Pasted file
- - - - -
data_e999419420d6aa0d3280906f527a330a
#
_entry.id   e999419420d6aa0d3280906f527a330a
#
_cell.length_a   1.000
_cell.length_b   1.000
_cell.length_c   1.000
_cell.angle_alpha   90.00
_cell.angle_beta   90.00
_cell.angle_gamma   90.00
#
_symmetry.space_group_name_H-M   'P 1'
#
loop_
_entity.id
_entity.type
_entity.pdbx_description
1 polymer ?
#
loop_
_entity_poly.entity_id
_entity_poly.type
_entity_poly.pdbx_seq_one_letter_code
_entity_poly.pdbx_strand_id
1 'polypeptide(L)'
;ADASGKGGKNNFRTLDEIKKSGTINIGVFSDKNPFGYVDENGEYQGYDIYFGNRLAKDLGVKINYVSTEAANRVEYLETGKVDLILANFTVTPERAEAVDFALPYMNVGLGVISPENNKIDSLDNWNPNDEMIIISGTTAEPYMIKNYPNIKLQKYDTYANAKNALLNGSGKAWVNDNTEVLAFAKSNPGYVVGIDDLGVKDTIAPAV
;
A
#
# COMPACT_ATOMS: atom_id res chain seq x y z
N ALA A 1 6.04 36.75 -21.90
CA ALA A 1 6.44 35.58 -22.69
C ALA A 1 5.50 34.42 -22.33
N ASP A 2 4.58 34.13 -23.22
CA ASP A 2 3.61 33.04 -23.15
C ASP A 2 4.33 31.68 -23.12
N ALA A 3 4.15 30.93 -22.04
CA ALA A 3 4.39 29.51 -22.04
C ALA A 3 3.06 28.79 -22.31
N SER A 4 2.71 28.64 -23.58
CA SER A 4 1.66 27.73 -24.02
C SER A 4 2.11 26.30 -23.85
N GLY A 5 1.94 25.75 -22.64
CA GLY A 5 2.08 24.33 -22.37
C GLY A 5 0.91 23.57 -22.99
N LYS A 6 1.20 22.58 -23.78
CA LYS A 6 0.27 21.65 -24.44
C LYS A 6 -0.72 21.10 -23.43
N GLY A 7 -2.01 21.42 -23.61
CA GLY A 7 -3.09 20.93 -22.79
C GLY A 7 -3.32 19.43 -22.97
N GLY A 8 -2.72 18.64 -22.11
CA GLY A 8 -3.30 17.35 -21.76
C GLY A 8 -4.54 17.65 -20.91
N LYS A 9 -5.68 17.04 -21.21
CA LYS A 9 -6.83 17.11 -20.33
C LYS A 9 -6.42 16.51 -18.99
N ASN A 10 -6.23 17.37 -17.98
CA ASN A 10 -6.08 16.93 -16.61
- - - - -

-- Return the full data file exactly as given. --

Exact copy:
data_e999419420d6aa0d3280906f527a330a
#
_entry.id   e999419420d6aa0d3280906f527a330a
#
_cell.length_a   1.000
_cell.length_b   1.000
_cell.length_c   1.000
_cell.angle_alpha   90.00
_cell.angle_beta   90.00
_cell.angle_gamma   90.00
#
_symmetry.space_group_name_H-M   'P 1'
#
loop_
_entity.id
_entity.type
_entity.pdbx_description
1 polymer ?
#
loop_
_entity_poly.entity_id
_entity_poly.type
_entity_poly.pdbx_seq_one_letter_code
_entity_poly.pdbx_strand_id
1 'polypeptide(L)'
;ADASGKGGKNNFRTLDEIKKSGTINIGVFSDKNPFGYVDENGEYQGYDIYFGNRLAKDLGVKINYVSTEAANRVEYLETGKVDLILANFTVTPERAEAVDFALPYMNVGLGVISPENNKIDSLDNWNPNDEMIIISGTTAEPYMIKNYPNIKLQKYDTYANAKNALLNGSGKAWVNDNTEVLAFAKSNPGYVVGIDDLGVKDTIAPAV
;
A
#
# COMPACT_ATOMS: atom_id res chain seq x y z
N ALA A 1 6.04 36.75 -21.90
CA ALA A 1 6.44 35.58 -22.69
C ALA A 1 5.50 34.42 -22.33
N ASP A 2 4.58 34.13 -23.22
CA ASP A 2 3.61 33.04 -23.15
C ASP A 2 4.33 31.68 -23.12
N ALA A 3 4.15 30.93 -22.04
CA ALA A 3 4.39 29.51 -22.04
C ALA A 3 3.06 28.79 -22.31
N SER A 4 2.71 28.64 -23.58
CA SER A 4 1.66 27.73 -24.02
C SER A 4 2.11 26.30 -23.85
N GLY A 5 1.94 25.75 -22.64
CA GLY A 5 2.08 24.33 -22.37
C GLY A 5 0.91 23.57 -22.99
N LYS A 6 1.20 22.58 -23.78
CA LYS A 6 0.27 21.65 -24.44
C LYS A 6 -0.72 21.10 -23.43
N GLY A 7 -2.01 21.42 -23.61
CA GLY A 7 -3.09 20.93 -22.79
C GLY A 7 -3.32 19.43 -22.97
N GLY A 8 -2.72 18.64 -22.11
CA GLY A 8 -3.30 17.35 -21.76
C GLY A 8 -4.54 17.65 -20.91
N LYS A 9 -5.68 17.04 -21.21
CA LYS A 9 -6.83 17.11 -20.33
C LYS A 9 -6.42 16.51 -18.99
N ASN A 10 -6.23 17.37 -17.98
CA ASN A 10 -6.08 16.93 -16.61